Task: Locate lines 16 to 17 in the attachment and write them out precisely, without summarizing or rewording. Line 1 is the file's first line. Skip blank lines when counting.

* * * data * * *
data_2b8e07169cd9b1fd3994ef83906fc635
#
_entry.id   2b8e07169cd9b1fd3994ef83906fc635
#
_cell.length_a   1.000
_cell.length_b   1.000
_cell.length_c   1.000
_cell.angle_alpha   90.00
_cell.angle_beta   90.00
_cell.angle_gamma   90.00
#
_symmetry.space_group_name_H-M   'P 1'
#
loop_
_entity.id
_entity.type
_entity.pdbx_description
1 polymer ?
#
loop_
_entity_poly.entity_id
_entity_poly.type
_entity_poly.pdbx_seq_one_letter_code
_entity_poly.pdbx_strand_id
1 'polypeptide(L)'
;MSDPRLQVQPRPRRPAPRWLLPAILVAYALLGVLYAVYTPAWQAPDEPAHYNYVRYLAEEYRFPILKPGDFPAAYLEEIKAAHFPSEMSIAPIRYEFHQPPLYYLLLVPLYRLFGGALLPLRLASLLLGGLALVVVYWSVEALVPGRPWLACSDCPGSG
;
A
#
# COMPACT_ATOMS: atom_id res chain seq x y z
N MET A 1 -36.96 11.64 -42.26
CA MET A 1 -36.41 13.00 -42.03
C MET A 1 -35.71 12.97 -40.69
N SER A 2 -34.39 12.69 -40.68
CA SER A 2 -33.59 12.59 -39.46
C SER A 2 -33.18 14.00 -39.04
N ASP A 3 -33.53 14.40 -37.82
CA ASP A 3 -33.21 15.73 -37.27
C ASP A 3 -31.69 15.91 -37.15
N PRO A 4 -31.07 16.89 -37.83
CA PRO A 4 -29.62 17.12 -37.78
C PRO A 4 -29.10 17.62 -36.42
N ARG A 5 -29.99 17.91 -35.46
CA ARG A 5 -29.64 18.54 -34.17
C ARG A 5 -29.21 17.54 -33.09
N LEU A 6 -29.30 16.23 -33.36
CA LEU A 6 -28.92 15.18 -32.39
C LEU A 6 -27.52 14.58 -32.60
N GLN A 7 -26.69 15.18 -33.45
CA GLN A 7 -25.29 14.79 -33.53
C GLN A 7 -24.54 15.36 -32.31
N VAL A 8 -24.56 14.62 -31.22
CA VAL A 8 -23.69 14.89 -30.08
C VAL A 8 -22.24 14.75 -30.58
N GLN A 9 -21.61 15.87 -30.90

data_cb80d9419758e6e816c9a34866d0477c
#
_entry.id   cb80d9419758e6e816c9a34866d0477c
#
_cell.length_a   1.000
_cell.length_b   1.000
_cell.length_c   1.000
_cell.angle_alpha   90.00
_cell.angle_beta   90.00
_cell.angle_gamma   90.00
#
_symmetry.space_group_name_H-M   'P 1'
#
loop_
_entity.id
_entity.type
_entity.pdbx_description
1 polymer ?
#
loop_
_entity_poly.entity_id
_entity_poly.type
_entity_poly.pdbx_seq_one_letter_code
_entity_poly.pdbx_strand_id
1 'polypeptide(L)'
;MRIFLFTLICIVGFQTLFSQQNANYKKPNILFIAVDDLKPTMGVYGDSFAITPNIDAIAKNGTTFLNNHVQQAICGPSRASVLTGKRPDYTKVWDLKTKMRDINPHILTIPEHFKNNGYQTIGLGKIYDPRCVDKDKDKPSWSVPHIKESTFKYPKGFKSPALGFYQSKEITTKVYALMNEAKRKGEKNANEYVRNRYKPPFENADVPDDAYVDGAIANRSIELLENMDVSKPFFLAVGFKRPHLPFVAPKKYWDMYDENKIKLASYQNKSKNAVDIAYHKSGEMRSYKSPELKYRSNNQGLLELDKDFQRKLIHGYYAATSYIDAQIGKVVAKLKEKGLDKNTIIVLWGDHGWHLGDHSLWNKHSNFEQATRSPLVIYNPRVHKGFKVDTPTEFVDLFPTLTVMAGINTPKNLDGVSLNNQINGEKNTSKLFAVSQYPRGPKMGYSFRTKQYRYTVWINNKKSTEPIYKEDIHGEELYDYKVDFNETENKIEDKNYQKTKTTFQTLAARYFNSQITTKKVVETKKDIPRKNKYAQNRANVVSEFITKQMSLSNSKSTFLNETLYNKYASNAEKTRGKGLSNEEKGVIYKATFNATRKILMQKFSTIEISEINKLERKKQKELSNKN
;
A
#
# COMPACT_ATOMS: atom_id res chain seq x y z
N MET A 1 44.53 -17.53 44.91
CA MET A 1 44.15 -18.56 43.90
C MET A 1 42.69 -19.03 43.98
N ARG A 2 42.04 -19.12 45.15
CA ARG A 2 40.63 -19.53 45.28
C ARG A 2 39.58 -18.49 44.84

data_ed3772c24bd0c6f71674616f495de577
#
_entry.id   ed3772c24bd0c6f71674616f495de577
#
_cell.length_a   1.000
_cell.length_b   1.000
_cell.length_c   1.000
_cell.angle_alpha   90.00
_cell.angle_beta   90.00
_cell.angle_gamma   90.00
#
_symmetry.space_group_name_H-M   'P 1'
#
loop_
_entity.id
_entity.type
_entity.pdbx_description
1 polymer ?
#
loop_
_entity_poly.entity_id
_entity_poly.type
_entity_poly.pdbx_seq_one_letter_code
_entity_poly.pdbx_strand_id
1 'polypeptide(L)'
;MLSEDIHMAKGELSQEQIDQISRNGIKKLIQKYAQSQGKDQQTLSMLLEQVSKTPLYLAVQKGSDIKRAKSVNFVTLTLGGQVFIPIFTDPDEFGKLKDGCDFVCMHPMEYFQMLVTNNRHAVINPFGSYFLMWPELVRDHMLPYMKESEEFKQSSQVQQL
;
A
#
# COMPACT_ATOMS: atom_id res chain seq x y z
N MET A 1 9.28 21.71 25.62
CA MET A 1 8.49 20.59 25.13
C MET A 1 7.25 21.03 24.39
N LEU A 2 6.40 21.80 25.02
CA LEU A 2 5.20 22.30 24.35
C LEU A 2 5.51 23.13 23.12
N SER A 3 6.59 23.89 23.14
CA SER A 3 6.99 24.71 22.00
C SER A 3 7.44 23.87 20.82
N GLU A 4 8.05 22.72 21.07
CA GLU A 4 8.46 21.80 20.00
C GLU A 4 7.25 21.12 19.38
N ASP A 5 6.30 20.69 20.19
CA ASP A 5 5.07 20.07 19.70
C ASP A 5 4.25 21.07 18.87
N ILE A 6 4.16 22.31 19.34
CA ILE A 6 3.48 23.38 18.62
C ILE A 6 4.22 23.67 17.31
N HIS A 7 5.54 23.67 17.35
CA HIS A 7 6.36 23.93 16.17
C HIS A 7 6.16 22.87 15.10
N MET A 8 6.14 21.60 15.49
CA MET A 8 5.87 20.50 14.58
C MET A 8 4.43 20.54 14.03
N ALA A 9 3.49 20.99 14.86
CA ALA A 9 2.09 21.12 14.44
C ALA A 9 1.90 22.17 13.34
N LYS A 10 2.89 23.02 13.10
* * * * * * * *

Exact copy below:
_entity.type
_entity.pdbx_description